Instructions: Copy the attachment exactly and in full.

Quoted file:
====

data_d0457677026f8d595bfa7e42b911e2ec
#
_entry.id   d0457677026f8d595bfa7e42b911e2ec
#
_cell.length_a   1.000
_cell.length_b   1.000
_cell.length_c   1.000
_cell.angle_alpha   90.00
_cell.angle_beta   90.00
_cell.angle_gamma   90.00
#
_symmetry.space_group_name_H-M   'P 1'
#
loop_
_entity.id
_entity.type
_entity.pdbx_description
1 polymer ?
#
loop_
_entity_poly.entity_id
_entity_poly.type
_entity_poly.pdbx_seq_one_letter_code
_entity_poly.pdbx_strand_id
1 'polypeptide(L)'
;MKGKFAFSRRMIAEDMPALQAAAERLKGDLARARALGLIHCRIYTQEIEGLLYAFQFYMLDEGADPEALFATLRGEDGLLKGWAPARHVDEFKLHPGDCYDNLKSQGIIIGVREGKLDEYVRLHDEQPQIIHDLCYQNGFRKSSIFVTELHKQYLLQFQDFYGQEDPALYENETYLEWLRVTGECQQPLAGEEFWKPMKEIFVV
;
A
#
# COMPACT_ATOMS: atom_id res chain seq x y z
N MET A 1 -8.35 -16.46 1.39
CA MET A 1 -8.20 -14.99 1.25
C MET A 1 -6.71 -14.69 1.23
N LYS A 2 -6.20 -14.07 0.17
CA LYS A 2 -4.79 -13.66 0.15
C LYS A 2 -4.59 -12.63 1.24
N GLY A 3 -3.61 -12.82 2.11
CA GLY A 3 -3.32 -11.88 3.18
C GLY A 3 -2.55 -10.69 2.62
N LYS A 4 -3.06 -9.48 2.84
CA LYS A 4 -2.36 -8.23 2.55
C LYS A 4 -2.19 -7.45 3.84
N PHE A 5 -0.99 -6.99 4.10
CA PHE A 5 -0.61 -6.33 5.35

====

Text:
data_d0457677026f8d595bfa7e42b911e2ec
#
_entry.id   d0457677026f8d595bfa7e42b911e2ec
#
_cell.length_a   1.000
_cell.length_b   1.000
_cell.length_c   1.000
_cell.angle_alpha   90.00
_cell.angle_beta   90.00
_cell.angle_gamma   90.00
#
_symmetry.space_group_name_H-M   'P 1'
#
loop_
_entity.id
_entity.type
_entity.pdbx_description
1 polymer ?
#
loop_
_entity_poly.entity_id
_entity_poly.type
_entity_poly.pdbx_seq_one_letter_code
_entity_poly.pdbx_strand_id
1 'polypeptide(L)'
;MKGKFAFSRRMIAEDMPALQAAAERLKGDLARARALGLIHCRIYTQEIEGLLYAFQFYMLDEGADPEALFATLRGEDGLLKGWAPARHVDEFKLHPGDCYDNLKSQGIIIGVREGKLDEYVRLHDEQPQIIHDLCYQNGFRKSSIFVTELHKQYLLQFQDFYGQEDPALYENETYLEWLRVTGECQQPLAGEEFWKPMKEIFVV
;
A
#
# COMPACT_ATOMS: atom_id res chain seq x y z
N MET A 1 -8.35 -16.46 1.39
CA MET A 1 -8.20 -14.99 1.25
C MET A 1 -6.71 -14.69 1.23
N LYS A 2 -6.20 -14.07 0.17
CA LYS A 2 -4.79 -13.66 0.15
C LYS A 2 -4.59 -12.63 1.24
N GLY A 3 -3.61 -12.82 2.11
CA GLY A 3 -3.32 -11.88 3.18
C GLY A 3 -2.55 -10.69 2.62
N LYS A 4 -3.06 -9.48 2.84
CA LYS A 4 -2.36 -8.23 2.55
C LYS A 4 -2.19 -7.45 3.84
N PHE A 5 -0.99 -6.99 4.10
CA PHE A 5 -0.61 -6.33 5.35